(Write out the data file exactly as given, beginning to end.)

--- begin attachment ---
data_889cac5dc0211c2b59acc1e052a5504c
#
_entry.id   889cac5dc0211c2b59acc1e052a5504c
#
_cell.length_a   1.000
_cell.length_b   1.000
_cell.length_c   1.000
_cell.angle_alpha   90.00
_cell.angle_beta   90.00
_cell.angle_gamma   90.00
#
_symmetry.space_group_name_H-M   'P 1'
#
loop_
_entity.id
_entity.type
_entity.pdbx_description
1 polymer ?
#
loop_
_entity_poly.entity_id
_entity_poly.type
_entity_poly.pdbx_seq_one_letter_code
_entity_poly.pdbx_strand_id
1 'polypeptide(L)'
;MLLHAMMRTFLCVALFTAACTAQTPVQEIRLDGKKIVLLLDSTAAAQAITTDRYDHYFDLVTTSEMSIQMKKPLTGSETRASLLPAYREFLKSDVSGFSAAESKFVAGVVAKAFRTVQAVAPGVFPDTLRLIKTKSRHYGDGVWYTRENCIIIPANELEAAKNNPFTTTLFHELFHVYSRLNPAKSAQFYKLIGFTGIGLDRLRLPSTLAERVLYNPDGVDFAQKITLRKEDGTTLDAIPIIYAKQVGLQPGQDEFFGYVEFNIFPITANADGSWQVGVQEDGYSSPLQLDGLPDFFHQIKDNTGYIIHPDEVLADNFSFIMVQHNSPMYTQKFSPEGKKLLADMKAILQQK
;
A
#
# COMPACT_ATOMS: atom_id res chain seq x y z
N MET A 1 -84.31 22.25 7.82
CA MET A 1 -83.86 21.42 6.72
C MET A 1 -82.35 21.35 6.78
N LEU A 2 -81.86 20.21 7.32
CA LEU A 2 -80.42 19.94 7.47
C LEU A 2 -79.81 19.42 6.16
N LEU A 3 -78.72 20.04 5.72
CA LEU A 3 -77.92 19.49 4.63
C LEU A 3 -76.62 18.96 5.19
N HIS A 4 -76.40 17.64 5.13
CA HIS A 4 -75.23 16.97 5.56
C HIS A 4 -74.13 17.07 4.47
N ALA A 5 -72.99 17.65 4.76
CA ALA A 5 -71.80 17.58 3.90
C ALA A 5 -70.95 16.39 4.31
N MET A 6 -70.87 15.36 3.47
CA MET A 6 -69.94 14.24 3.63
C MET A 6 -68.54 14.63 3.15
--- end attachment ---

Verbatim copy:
data_889cac5dc0211c2b59acc1e052a5504c
#
_entry.id   889cac5dc0211c2b59acc1e052a5504c
#
_cell.length_a   1.000
_cell.length_b   1.000
_cell.length_c   1.000
_cell.angle_alpha   90.00
_cell.angle_beta   90.00
_cell.angle_gamma   90.00
#
_symmetry.space_group_name_H-M   'P 1'
#
loop_
_entity.id
_entity.type
_entity.pdbx_description
1 polymer ?
#
loop_
_entity_poly.entity_id
_entity_poly.type
_entity_poly.pdbx_seq_one_letter_code
_entity_poly.pdbx_strand_id
1 'polypeptide(L)'
;MLLHAMMRTFLCVALFTAACTAQTPVQEIRLDGKKIVLLLDSTAAAQAITTDRYDHYFDLVTTSEMSIQMKKPLTGSETRASLLPAYREFLKSDVSGFSAAESKFVAGVVAKAFRTVQAVAPGVFPDTLRLIKTKSRHYGDGVWYTRENCIIIPANELEAAKNNPFTTTLFHELFHVYSRLNPAKSAQFYKLIGFTGIGLDRLRLPSTLAERVLYNPDGVDFAQKITLRKEDGTTLDAIPIIYAKQVGLQPGQDEFFGYVEFNIFPITANADGSWQVGVQEDGYSSPLQLDGLPDFFHQIKDNTGYIIHPDEVLADNFSFIMVQHNSPMYTQKFSPEGKKLLADMKAILQQK
;
A
#
# COMPACT_ATOMS: atom_id res chain seq x y z
N MET A 1 -84.31 22.25 7.82
CA MET A 1 -83.86 21.42 6.72
C MET A 1 -82.35 21.35 6.78
N LEU A 2 -81.86 20.21 7.32
CA LEU A 2 -80.42 19.94 7.47
C LEU A 2 -79.81 19.42 6.16
N LEU A 3 -78.72 20.04 5.72
CA LEU A 3 -77.92 19.49 4.63
C LEU A 3 -76.62 18.96 5.19
N HIS A 4 -76.40 17.64 5.13
CA HIS A 4 -75.23 16.97 5.56
C HIS A 4 -74.13 17.07 4.47
N ALA A 5 -72.99 17.65 4.76
CA ALA A 5 -71.80 17.58 3.90
C ALA A 5 -70.95 16.39 4.31
N MET A 6 -70.87 15.36 3.47
CA MET A 6 -69.94 14.24 3.63
C MET A 6 -68.54 14.63 3.15